CYFC Update — November 2016
Bruce Vento Schoolyard Garden Reflections
Judy Myers — Extension Educator, CYFC
The Bruce Vento Elementary School garden serves as a "living classroom" and upends how we’ve traditionally thought about school classroom spaces. Often we think of a classroom as an indoor space designed to function as an effective learning space. In a garden, nature is the co-teacher, and sometimes we initiate the “communication” while other times, nature just does what she does. We can't get the tomatoes to grow faster or slower, or stop the rain when we want to be in the garden; weeds don’t listen when we tell them not to grow in the garden beds or overtake the mulch.
As the new school garden coordinator, Kirsten Saylor has an interesting job, involving integrating the garden into classroom curriculum, promoting healthy eating and access to healthy foods, and identifying collaborative opportunities to create and maintain the garden as an educational space. The CYFC/Bruce Vento partnership has accomplished a great deal over the past two years. Bruce Vento students and their teachers with help from Master Gardeners have worked to plant vegetables and flowers, spread mulch, remove overgrown bushes, and start a pollinator garden.
Kirsten’s University of Minnesota appointment is funded through University of Minnesota Extension's Supplemental Nutrition Assistance Program Education (SNAP-Ed). Working to define this new position at the school has necessitated meeting with many people, including schoolteachers, staff and administration, St. Paul School District personnel, parents, and various community-based and youth-based organizations in St. Paul. Since school gardens are a fairly recent phenomenon, schools have not created time within the school day or hired dedicated staff to take full advantage of all the benefits that a schoolyard garden provides.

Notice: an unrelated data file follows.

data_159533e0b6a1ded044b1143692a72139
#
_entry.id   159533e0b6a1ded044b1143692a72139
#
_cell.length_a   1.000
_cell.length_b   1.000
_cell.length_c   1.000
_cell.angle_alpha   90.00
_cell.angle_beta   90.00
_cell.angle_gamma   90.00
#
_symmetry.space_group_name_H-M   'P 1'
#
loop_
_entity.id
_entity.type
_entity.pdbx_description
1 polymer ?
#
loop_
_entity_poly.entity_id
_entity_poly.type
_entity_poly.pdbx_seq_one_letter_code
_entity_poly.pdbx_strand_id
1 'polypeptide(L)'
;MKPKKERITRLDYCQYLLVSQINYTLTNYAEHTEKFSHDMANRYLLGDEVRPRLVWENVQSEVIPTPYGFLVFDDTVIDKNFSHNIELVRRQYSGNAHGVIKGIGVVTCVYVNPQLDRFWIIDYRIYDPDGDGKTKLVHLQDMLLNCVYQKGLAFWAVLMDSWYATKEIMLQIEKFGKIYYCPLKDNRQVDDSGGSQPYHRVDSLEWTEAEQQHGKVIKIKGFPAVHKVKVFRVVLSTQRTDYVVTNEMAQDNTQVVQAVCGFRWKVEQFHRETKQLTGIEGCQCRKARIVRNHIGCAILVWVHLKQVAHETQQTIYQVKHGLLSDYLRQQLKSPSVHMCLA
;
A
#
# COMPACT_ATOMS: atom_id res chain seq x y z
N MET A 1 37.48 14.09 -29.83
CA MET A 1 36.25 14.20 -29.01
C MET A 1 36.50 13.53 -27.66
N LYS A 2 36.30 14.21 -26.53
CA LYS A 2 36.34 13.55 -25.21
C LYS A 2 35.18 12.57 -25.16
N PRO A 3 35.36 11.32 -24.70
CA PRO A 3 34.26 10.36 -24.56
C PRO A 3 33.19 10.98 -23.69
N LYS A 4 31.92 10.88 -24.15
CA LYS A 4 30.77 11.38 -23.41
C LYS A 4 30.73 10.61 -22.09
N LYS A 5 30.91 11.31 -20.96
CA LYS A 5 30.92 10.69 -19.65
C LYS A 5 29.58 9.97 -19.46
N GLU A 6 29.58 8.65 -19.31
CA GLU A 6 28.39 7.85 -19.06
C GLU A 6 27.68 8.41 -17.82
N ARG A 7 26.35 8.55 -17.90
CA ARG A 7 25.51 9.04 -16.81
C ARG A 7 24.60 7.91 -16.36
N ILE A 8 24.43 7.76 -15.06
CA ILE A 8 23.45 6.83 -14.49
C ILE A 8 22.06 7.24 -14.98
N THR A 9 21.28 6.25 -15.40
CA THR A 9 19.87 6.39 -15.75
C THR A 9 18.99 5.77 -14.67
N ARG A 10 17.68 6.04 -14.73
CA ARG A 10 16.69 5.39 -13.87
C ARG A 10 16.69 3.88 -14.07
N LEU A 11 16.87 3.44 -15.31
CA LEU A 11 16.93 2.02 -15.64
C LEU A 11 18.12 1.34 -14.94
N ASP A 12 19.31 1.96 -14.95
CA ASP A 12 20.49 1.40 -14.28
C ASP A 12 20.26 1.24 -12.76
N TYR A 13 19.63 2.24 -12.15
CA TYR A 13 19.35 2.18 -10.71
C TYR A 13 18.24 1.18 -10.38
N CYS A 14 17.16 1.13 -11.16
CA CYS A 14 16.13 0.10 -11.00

Schoolyard gardens offer students opportunities to discover and explore nature and learn about healthy food sources. Some of Kirsten’s work with students has provided them chances to explore, raise questions, and develop and test hypotheses. Once students have a chance to explore, they learn better. Brains are engaged, observation skills turned on, and their bodies are moving — Inquiry is rolled into the center of active learning.
Here’s some of Kirsten’s work to date:
- Partner with Bhaskar Upadyhay, Ph.D., of the University of Minnesota STEM Education Center, to integrate schoolyard garden learning into classroom curricula and meet school district educational standards.